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Diabetes Care. 2008 May;31(5):845-51. doi: 10.2337/dc07-2270. Epub 2008 Jan 25.

Rosiglitazone-associated fractures in type 2 diabetes: an Analysis from A Diabetes Outcome Progression Trial (ADOPT).

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  • 1Division of Metabolism, Endocrinology and Nutrition, Department of Medicine, VA Puget Sound Health Care System and University of Washington, Seattle, Washington 98108, USA. skahn@u.washington.edu

Abstract

OBJECTIVE:

The purpose of this study was to examine possible factors associated with the increased risk of fractures observed with rosiglitazone in A Diabetes Outcome Progression Trial (ADOPT).

RESEARCH DESIGN AND METHODS:

Data from the 1,840 women and 2,511 men randomly assigned in ADOPT to rosiglitazone, metformin, or glyburide for a median of 4.0 years were examined with respect to time to first fracture, rates of occurrence, and sites of fractures.

RESULTS:

In men, fracture rates did not differ between treatment groups. In women, at least one fracture was reported with rosiglitazone in 60 patients (9.3% of patients, 2.74 per 100 patient-years), metformin in 30 patients (5.1%, 1.54 per 100 patient-years), and glyburide in 21 patients (3.5%, 1.29 per 100 patient-years). The cumulative incidence (95% CI) of fractures in women at 5 years was 15.1% (11.2-19.1) with rosiglitazone, 7.3% (4.4-10.1) with metformin, and 7.7% (3.7-11.7) with glyburide, representing hazard ratios (95% CI) of 1.81 (1.17-2.80) and 2.13 (1.30-3.51) for rosiglitazone compared with metformin and glyburide, respectively. The increase in fractures with rosiglitazone occurred in pre- and postmenopausal women, and fractures were seen predominantly in the lower and upper limbs. No particular risk factor underlying the increased fractures in female patients who received rosiglitazone therapy was identified.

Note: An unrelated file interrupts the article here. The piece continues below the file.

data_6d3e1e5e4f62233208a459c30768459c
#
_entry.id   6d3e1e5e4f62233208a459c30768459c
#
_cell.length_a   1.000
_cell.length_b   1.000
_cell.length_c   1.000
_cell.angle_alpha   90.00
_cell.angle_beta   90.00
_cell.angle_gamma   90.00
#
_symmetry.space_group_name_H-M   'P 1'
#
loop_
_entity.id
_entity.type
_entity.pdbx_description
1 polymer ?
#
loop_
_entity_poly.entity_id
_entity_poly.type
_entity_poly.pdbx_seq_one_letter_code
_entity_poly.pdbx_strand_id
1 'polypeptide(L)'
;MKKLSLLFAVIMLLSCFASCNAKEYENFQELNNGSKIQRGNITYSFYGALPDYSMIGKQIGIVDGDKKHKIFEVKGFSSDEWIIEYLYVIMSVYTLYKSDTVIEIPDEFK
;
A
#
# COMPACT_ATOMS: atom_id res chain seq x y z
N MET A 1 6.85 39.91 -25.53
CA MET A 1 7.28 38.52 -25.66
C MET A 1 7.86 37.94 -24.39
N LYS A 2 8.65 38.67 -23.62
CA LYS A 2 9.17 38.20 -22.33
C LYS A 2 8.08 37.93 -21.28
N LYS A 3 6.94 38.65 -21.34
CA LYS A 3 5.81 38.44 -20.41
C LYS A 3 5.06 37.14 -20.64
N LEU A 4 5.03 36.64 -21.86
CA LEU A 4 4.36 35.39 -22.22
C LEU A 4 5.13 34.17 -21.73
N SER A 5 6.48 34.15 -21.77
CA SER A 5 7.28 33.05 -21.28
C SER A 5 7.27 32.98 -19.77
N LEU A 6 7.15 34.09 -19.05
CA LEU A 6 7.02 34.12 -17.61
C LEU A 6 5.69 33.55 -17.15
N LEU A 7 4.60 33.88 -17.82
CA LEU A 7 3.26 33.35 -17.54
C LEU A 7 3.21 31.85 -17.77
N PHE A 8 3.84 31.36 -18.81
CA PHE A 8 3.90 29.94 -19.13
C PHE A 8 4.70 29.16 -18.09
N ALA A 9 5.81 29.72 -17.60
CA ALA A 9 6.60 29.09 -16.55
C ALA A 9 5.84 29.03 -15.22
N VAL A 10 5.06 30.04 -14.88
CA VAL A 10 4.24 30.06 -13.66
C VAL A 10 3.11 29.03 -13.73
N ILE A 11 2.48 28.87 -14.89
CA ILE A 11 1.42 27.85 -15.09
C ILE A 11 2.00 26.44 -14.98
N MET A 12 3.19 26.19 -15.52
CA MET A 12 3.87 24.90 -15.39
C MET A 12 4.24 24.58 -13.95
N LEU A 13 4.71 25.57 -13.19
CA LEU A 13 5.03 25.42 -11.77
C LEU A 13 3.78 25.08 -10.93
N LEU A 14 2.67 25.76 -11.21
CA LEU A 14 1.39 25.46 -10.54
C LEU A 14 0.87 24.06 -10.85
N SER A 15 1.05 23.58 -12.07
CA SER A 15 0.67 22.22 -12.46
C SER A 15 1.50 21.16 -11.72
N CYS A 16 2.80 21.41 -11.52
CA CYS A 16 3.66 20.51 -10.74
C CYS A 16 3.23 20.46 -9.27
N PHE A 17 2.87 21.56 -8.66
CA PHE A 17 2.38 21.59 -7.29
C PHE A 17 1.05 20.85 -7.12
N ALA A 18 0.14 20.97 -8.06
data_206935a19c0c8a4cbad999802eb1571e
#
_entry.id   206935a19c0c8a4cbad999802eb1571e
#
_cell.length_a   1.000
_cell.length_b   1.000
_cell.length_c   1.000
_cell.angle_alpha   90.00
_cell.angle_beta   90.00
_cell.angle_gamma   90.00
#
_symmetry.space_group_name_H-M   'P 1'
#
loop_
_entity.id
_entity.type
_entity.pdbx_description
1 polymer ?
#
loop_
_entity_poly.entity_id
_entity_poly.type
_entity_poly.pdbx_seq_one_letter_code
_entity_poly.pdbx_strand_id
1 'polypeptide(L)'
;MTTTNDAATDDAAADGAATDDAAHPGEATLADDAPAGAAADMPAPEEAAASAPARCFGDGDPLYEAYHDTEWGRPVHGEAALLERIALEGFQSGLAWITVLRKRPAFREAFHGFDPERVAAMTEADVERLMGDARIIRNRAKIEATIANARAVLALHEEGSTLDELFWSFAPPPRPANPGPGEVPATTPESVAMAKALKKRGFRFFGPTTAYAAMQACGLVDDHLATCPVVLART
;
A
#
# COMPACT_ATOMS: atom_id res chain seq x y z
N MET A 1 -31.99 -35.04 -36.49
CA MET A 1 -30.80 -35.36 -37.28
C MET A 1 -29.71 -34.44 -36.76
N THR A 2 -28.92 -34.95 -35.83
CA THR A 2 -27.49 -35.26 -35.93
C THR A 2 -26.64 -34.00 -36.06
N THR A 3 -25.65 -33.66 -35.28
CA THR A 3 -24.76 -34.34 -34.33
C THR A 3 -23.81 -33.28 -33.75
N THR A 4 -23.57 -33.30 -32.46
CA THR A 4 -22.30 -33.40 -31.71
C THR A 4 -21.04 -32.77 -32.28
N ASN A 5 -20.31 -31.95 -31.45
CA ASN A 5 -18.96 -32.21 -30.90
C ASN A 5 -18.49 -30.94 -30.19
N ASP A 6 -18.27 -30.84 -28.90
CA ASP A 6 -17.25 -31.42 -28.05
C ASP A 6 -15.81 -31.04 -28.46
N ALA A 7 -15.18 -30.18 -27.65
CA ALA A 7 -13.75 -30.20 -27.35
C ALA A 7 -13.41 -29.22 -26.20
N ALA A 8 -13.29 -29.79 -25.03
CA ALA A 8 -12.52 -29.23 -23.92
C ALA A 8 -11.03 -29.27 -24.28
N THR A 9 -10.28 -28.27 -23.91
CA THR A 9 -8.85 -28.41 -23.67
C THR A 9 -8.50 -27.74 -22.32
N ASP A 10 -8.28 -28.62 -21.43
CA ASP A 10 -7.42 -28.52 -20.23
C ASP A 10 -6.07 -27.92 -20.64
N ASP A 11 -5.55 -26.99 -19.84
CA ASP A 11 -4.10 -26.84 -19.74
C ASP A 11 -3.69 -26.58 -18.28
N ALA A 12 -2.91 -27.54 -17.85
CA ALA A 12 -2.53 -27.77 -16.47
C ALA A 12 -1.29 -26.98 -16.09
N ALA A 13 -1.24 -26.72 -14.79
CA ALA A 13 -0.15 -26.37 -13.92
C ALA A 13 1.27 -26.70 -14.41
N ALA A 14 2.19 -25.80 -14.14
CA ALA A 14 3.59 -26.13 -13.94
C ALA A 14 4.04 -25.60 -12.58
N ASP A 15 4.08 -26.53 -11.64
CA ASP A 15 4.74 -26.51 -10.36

CONCLUSIONS:

Further investigation into the risk factors and underlying pathophysiology for the increased fracture rate in women taking rosiglitazone is required to relate them to preclinical data and better understand the clinical implications of and possible interventions for these findings.

PMID:
18223031
[PubMed - indexed for MEDLINE]
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